Get The Knack Album Cover

These Boys Eventually Got The Knack of the Music Business

This is ‘Behind The Cover’ a feature presented by Pure Music. It is a place where we will dig into the history of and story behind some of the most iconic album covers of all time. In this edition, a legendary UK band has some influence on a new group out of the US.

The Knack was formed in 1978 in Los Angeles and could not get a record label interested in their music. So following months of trying, the band decided to start playing gigs at local night clubs. They scheduled over 50 shows in the span of 6 months and gained quite a following. At one point, the band had fellow musicians – including Tom Petty and Bruce Springsteen – join them on stage.

Their debut album, titled ‘Get The Knack’ was released in mid-1979. It went on to become one of the most successful debuts in history. It sold in excess of 1 million copies in just two months and sat at the top of the Billboard 200 album chart for five weeks. The first single from the disk was a bouncy little tune – that has since been parodied in various ways – called ‘My Sharona.’ The hit single topped charts in both the US and Canada.

The success of the album is partly contributed to a slick and polished image and promotional efforts of their record label. The visual look of The Knack was ‘borrowed’ mostly from The Beatles. In fact, the album cover photograph is a homage to the black and white cover photo from the Fab Four’s debut album ‘Meet The Beatles.’ To that end, the back cover photo of ‘Get The Knack’ is from a scene ‘borrowed’ from The Beatles’ film ‘A Hard Day’s Night.’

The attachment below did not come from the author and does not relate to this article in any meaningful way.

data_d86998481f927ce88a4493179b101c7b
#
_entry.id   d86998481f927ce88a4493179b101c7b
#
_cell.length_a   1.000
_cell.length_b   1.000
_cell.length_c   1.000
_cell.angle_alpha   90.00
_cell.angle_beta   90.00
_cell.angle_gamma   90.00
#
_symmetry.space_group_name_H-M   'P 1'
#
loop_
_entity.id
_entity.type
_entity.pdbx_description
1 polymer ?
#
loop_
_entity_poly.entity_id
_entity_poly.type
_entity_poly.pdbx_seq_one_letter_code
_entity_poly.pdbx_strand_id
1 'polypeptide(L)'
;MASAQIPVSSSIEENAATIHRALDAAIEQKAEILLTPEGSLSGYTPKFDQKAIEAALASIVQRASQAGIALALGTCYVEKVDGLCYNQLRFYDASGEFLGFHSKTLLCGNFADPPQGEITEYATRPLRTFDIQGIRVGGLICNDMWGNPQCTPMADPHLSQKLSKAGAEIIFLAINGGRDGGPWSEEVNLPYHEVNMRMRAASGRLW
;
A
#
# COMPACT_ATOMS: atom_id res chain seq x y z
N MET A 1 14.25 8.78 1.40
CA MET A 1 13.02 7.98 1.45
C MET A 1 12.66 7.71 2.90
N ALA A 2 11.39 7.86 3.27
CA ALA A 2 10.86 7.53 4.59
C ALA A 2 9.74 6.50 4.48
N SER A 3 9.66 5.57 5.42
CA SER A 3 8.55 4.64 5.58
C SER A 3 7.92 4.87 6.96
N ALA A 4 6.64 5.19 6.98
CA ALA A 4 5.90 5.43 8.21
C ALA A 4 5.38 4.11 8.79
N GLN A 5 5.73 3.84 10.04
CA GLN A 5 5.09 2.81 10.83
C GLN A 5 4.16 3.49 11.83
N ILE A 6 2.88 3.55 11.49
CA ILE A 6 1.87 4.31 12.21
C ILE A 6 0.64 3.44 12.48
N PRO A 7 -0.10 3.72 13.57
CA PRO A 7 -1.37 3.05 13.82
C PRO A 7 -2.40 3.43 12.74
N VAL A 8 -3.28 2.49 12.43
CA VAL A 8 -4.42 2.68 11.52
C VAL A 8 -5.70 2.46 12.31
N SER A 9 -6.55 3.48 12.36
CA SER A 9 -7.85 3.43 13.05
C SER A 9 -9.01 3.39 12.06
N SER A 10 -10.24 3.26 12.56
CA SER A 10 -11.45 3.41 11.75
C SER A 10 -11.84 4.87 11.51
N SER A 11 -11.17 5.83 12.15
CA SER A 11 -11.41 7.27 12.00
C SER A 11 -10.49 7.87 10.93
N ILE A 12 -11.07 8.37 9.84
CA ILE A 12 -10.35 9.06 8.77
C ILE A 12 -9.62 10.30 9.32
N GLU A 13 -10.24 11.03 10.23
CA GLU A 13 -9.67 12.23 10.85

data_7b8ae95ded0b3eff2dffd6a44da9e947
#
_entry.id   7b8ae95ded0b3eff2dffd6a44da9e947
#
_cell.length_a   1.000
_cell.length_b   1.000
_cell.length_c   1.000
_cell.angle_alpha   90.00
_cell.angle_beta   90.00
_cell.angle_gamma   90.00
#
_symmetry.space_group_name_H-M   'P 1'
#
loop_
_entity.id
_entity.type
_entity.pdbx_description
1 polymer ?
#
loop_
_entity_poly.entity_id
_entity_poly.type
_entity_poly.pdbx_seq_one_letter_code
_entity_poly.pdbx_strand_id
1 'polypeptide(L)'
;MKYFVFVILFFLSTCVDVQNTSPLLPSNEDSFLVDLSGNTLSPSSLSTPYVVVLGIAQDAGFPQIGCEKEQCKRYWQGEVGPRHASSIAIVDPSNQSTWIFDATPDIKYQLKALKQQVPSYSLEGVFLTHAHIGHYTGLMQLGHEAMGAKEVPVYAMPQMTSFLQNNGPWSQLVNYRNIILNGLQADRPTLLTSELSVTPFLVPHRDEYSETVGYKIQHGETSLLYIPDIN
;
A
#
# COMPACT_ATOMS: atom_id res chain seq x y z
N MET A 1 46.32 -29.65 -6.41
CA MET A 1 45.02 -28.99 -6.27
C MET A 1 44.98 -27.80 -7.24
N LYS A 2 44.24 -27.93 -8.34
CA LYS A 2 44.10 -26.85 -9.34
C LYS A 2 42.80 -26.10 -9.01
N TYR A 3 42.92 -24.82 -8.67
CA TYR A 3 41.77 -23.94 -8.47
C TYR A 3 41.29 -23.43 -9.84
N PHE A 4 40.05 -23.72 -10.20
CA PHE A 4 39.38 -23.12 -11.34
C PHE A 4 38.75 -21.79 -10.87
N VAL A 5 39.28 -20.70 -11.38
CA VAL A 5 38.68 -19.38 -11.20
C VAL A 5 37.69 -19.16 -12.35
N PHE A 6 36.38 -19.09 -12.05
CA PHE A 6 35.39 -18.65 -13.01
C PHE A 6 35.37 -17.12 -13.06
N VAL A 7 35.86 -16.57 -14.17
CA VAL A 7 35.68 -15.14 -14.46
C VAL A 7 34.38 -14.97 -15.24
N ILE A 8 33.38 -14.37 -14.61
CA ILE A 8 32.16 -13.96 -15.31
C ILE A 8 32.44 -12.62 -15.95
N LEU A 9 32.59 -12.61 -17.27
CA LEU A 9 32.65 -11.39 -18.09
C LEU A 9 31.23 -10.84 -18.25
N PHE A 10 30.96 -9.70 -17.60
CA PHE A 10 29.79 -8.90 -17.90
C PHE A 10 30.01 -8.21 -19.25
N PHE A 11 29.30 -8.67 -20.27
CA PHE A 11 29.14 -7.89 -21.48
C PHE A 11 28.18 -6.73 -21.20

The record label was so convinced that The Knack would become the ‘new’ Beatles that they even reverted to their 1960’s Capitol ‘rainbow’ label for the vinyl pressing of ‘Get The Knack.’ That detail actually happened to be a stipulation that was written into the recording contract with The Knack.

Further to the connection with The Beatles, ‘Get The Knack’ was certified Gold in 13 days making it the fastest selling record on the Capitol label since ‘Meet The Beatles’ in 1964. Plus, the single, ‘My Sharona’ was Capitol’s fastest selling debut single since ‘I Want To Hold Your Hand’ by The Beatles.

Despite the success of the band’s music, the image, largely borrowed from The Beatles, did receive a great deal of attention from music critics. Unfortunately, that attention was negative and the decision by the band to refuse to do interviews of any kind did not help the situation any at all.

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